February 7, 2015

A Question of ‘Work’

Posted in Language of Volunteering, Politics of volunteering, Recognition of Volunteering, Trends in Volunteering, Volunteer Centres tagged , , , at 10:49 pm by Sue Hine

Work

 

 

Technically, all unpaid work is illegal, unless an employer can show it is a training opportunity.

This sentence leapt out at me recently when reading a columnist’s critique of internships.  The writer was having a go at the dearth of jobs for new graduates, and the creeping elitism of tertiary education when being an unpaid intern is affordable only to children of the rich.

If unpaid work is illegal where does that put volunteering?  Should we be nervous?  And would we ever say ‘volunteering is not working’?

Of course not, except the question exposes – yet again – the looseness of English language.  Have a go at writing synonyms for ‘work’ and I’ll bet in short order you’ll have a list of ten words, without even including ‘employment’.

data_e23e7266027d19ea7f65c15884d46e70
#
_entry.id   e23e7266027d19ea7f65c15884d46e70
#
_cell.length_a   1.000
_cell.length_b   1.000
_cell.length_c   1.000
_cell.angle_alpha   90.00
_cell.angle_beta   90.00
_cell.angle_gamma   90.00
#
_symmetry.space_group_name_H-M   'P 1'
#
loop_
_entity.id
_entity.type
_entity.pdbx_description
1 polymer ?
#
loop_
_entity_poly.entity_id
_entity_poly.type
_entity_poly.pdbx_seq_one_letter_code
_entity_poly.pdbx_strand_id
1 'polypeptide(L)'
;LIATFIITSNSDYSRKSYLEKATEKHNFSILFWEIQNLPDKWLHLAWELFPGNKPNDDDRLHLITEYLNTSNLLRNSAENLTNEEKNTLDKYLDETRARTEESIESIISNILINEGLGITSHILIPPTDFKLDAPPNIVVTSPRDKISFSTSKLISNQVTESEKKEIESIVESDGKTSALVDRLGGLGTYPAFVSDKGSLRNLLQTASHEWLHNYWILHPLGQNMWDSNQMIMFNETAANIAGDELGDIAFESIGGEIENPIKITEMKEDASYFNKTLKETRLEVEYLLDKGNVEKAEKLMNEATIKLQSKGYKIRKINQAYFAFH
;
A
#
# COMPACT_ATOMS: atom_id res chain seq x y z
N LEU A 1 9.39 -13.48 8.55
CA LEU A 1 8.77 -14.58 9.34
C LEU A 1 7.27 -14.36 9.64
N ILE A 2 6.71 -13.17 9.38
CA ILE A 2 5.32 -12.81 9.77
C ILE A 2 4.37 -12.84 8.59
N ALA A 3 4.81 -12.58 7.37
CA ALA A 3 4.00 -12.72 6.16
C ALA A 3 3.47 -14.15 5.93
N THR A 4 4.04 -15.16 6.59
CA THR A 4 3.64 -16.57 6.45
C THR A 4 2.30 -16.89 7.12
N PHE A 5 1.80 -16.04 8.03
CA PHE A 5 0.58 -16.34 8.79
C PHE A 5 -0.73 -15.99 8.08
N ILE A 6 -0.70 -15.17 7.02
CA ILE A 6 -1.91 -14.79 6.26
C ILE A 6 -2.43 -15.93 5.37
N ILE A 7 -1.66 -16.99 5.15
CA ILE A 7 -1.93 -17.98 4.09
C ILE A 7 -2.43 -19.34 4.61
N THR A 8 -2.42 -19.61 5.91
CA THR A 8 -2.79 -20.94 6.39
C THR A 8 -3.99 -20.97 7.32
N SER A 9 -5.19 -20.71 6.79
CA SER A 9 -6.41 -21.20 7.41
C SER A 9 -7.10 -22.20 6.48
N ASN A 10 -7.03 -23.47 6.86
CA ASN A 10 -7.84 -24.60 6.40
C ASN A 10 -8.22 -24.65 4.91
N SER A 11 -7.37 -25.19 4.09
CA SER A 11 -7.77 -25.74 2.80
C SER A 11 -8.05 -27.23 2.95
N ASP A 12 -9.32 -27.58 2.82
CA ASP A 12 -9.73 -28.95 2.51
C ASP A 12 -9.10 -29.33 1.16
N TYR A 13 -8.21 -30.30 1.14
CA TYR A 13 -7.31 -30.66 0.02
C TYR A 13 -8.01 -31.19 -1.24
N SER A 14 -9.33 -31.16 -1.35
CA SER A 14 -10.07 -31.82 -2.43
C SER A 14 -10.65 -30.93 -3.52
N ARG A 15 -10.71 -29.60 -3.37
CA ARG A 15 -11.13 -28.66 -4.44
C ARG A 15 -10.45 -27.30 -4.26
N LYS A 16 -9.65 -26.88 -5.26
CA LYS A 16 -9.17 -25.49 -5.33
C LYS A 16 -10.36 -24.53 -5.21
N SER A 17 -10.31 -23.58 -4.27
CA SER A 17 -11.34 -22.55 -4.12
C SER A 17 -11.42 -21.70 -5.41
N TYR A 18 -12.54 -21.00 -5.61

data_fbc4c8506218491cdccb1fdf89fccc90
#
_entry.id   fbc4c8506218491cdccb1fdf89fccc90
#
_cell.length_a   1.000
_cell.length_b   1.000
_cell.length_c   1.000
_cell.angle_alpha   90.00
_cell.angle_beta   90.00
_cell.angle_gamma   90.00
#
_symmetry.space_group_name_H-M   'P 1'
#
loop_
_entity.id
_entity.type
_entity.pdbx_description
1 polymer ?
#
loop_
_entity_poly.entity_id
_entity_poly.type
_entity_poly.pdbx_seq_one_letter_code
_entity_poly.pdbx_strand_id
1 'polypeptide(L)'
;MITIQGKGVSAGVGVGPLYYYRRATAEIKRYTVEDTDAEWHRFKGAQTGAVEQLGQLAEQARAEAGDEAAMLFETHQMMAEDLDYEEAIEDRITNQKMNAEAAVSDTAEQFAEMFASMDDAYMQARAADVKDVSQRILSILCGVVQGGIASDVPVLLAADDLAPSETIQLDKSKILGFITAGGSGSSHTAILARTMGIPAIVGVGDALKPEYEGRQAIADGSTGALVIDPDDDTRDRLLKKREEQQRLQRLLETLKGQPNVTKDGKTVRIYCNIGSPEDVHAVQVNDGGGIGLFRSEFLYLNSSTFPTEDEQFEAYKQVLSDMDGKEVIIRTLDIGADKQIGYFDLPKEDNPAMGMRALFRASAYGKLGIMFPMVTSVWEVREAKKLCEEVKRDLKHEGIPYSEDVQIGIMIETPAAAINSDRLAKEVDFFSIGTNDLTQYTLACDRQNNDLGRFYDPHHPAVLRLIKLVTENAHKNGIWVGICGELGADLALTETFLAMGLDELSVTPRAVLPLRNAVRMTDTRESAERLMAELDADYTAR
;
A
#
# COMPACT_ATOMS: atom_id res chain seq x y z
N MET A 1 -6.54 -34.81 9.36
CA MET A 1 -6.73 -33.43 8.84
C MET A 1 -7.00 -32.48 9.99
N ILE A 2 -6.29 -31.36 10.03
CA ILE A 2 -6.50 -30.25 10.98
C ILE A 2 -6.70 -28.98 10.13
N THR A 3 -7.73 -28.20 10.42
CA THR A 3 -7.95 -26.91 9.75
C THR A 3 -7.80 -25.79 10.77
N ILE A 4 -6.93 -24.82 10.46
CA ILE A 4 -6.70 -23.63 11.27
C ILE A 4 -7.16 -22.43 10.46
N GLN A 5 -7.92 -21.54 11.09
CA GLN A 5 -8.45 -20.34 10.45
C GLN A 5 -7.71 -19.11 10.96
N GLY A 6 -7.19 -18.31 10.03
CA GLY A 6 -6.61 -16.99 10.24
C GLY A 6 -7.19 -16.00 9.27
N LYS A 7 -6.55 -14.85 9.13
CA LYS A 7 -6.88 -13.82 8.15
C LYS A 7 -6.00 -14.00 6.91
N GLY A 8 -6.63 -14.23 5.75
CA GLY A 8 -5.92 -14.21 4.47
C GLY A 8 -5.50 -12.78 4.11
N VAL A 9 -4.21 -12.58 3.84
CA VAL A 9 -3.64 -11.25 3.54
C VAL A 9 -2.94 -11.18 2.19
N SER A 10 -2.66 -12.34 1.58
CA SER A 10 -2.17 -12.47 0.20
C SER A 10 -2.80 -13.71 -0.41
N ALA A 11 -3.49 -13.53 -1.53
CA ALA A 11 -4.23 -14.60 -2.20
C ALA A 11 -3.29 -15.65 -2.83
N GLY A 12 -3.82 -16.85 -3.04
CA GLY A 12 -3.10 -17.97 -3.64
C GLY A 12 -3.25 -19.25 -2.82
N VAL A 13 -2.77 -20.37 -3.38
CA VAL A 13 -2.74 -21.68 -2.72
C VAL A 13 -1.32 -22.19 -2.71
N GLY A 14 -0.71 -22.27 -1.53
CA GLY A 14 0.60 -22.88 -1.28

Trouble is, ‘work’ gets conflated into ‘having a job’, ‘being employed’, ‘being paid for what you do’, and ‘work status’ is a defining personal concept in many contexts.  To admit to being unemployed is not usually something to shout about.  And all the while there are plenty of examples of ‘unpaid work’ that we undertake without question: mowing lawns and gardening, raising kids, ‘housework’, caring for aged parents – though we may not call these tasks ‘volunteering’.

Volunteering is work, no question.  We have job descriptions and tasks to perform.  We put much effort into our endeavours.  The organisation will have policies which support our ‘work’ and recognise our rights, similar to employee conditions.  We like to be included as ‘staff’ of the organisation, and sometimes we are happy to be referred to as ‘staff’, even if we are not paid.  We are not too keen on situations where professional staff regard us as amateurs – that suggests our volunteer work is of lesser value to the organisation.

I am not hearing mumbles about volunteers encroaching on paid staff roles, nor of volunteers being seen as a threat.  (Though there are concerns expressed in this nfpSynergy report, p12.)  How far can we promote volunteering in the non-profit sector before there is a backlash?